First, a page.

Merkley, Kennedy Announce Introduction of Bill to Prevent In-Flight Entertainment Systems that Spy on Passengers

WASHINGTON, D.C. – Following recent reports that airlines could be using in-flight entertainment systems to spy on passengers, Oregon’s Senator Jeff Merkley and Senator John Kennedy (R-LA) today announced the introduction of new, bipartisan legislation that would safeguard passengers’ privacy in the air.

The Passenger Privacy Protection Act of 2019 would prohibit airlines from having cameras or microphones embedded in in-flight entertainment systems on any of their aircraft.

“Americans have their personal space invaded enough already when they fly,” said Merkley. “The last thing passengers need to worry about is the idea that airlines or hackers may be spying on them while they eat their pretzels. It’s time to protect Americans’ privacy and get rid of hidden cameras and microphones on airplanes.”

“The need for airport security is understandable, but we need to make sure that we’re not trampling on people’s privacy,” said Kennedy.  “It’s one thing to walk through a metal detector and have your bags searched.  It’s quite another thing to be secretly spied on while you’re having a private conversation.  We shouldn’t take security to absurd levels.”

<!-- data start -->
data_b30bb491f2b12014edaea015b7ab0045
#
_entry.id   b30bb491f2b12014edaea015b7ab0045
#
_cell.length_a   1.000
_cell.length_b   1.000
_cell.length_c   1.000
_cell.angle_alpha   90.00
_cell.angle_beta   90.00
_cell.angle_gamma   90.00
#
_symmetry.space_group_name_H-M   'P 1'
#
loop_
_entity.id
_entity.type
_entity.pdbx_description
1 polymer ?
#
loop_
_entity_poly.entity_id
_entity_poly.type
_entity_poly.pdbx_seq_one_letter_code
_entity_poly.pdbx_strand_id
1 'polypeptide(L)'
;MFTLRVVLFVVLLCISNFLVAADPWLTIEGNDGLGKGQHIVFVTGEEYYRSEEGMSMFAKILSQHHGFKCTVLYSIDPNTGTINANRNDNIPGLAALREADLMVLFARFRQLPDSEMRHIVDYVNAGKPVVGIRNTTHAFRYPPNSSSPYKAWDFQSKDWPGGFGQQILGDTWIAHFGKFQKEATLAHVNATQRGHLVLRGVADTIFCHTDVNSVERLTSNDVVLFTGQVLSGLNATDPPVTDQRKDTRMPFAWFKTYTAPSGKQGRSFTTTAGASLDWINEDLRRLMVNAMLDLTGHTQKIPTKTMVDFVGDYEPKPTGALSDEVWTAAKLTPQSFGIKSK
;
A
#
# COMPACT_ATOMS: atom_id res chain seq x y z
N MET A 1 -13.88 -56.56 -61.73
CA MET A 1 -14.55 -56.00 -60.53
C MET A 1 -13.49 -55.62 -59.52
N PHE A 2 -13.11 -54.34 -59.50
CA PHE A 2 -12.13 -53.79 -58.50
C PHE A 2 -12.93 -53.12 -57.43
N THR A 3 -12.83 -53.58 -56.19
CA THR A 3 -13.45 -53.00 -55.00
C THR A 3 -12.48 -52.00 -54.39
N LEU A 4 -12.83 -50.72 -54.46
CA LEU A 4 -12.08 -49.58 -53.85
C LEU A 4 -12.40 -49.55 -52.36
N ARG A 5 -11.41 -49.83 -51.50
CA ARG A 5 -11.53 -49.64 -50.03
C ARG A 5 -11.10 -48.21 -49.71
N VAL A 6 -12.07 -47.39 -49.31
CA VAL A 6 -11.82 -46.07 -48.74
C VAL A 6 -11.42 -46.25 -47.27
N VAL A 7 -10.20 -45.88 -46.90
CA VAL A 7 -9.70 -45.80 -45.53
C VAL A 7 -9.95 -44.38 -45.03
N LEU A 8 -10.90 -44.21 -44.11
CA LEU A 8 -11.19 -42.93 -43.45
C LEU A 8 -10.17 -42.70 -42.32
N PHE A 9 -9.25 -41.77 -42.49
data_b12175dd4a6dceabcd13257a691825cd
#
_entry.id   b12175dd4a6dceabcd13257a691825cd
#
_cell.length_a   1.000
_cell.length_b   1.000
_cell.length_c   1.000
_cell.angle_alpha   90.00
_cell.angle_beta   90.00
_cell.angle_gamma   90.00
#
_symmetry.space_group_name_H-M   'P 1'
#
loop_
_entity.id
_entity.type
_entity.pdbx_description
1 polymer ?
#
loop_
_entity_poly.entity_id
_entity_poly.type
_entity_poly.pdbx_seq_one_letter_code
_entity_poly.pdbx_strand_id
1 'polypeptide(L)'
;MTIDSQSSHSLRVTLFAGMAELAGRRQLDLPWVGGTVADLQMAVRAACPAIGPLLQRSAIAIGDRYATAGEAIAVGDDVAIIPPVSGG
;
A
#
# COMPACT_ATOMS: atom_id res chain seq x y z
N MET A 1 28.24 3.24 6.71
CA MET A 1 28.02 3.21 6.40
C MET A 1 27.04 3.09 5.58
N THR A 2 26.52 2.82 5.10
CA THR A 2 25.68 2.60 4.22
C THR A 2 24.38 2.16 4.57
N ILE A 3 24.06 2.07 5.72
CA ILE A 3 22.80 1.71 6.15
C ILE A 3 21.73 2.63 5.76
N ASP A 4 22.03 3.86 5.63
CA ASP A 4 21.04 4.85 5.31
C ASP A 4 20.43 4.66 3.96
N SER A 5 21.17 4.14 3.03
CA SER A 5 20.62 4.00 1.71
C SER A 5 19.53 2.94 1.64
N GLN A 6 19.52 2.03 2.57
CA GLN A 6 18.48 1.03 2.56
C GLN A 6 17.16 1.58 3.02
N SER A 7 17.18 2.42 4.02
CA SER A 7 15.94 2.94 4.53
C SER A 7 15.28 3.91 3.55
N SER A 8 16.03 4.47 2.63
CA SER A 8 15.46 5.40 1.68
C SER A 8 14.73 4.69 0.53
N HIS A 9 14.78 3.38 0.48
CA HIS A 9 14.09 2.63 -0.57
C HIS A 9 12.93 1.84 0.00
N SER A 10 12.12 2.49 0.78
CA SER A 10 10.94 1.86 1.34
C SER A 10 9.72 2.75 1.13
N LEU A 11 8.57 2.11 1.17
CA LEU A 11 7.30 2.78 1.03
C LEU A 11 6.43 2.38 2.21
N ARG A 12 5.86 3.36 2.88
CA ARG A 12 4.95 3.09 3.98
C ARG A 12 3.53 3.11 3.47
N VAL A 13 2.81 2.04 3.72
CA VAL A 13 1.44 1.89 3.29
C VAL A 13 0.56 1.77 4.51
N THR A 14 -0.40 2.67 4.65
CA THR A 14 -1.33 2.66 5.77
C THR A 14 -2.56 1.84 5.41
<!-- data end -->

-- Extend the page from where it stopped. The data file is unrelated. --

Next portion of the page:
Merkley and Kennedy also pressed sixteen major international carriers for more information about the current and potential uses of these systems. In a letter to the heads of Qatar Airways, Emirates Airlines, British Airways, Turkish Airways, KLM Royal Dutch Airlines, Ethiopian Airlines, Singapore Airlines, All Nippon Airways, Cathay Pacific Airways, Qantas Airlines, Air New Zealand, Ryanair, Air France, Lufthansa Airlines, LATAM, and South African Airways, the Senators requested that the airlines respond with the following information within 30 days:

  1. Does your airline currently use, or have ever used, cameras, microphones, or sensors to monitor passengers;  
  2. If yes, what purpose do the cameras, microphones, or sensors serve and in what circumstances may they be activated;
  3. If you have or currently do utilize cameras, microphones, or sensors to monitor passengers, please provide details on how passengers are informed of this practice;
  4. Please provide comprehensive data on the number of cameras, microphones, and sensors used by your fleet, and the type of information that is collected or recorded, how it is stored, and who within your airline is responsible for the review and safekeeping of this information;
  5. Further to the above, please confirm what security measures you have in place to prevent data breaches of this information, or hacking of the cameras, microphones, and sensors themselves; and
  6. Are the cameras used in any biometric identity capacity, and if so, under what authority?

The full text of the Passenger Privacy Protection Act of 2019 can be found here, and the full text of Merkley and Kennedy’s letter to international carriers can be found here.